'Rona Madness

Harvard to 'Pay Back' CARES Stimulus Money After Massive Backlash


President Donald J. Trump made clear in his press briefing that grant money that was allotted to Harvard University was meant for businesses who would be forced to shut down without the aid.

“They [Harvard University] have one of the largest endowments anywhere in the country, maybe in the world, I guess, and they’re going to pay back that money. They shouldn’t have taken it.”

“Harvard’s going to pay back the money and they shouldn’t be taking it,” as Trump explains to the press at the White House briefing.

Harvard University has $41 Billon in their endowment fund, and they still took from the Coronavirus Aid, Relief and Economic Relief Fund. These 12 billion in funds are separate from the Paycheck Protection Program, which is also now out of money.

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“I’m asking people to remember the intent of this money was for businesses that needed the money, ”Treasury Secretary Steven Mnuchin said. “Not big public companies that have access to capital.”

Shake Shack, Ruth’s Chris Steak House, and Potbelly Sandwiches have also received public scrutiny for receiving these same forgivable loans for small businesses in crisis. Shake Shack has so far been the only company to commit to return their loan which amounted to $10 million dollars.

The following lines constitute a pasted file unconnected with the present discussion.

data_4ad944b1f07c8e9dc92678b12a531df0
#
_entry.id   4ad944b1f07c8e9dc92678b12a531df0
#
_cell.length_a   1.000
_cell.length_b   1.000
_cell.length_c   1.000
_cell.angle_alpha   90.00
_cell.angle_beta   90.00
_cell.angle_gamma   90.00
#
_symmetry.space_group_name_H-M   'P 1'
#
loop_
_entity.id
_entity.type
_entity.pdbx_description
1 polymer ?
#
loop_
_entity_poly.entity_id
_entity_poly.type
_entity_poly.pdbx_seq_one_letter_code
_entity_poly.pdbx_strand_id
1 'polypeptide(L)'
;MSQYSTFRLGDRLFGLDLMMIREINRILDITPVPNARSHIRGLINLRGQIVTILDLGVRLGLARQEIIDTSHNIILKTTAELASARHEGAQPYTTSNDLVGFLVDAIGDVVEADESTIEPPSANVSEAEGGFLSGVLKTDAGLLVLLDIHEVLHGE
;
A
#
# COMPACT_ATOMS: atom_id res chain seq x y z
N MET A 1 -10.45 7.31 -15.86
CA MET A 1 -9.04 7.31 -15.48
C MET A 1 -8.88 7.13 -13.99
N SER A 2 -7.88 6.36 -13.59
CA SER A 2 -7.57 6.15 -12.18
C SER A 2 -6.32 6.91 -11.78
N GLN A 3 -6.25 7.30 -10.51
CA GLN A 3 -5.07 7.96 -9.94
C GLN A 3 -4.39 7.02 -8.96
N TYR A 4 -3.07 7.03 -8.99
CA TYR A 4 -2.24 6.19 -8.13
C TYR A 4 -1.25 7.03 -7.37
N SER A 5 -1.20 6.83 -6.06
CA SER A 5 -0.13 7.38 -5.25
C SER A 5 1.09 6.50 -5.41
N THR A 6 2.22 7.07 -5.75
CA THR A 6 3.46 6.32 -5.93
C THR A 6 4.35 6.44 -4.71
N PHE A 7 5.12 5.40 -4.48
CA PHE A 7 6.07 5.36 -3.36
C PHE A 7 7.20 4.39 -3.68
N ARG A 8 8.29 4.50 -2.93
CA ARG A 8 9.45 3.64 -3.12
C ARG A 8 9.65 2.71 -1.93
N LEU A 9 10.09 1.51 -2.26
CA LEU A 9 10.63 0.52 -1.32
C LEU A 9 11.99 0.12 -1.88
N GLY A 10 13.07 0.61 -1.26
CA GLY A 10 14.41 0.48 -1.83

Mnuchin believes these companies took advantage of the CARES program. The Treasury Department will be releasing an FAQ that will limit the amount of money a big company can receive according to Mnuchin.

The initial reaction of Harvard on Monday was defensive of their use of the aid money. According to  Jonathan Swain of the Harvard Public Affairs and Communications Department they intended to use the money for student aid.

“Harvard has committed that 100 percent of these emergency higher education funds will be used to provide direct assistance to students facing urgent financial needs due to the COVID-19 pandemic.”

By Wednesday Harvard committed to return CARES money.

Although their own Public Affairs and Communications Department had a prepared statement outlining the purpose of their aid money, the official Facebook post claims that they had not applied for money that would go to businesses, but instead applied for money that could have been used by smaller schools that do not have Harvard’s massive endowments.

After days of criticism, Harvard is now officially committed to returning all of the $9 million  in relief funds.

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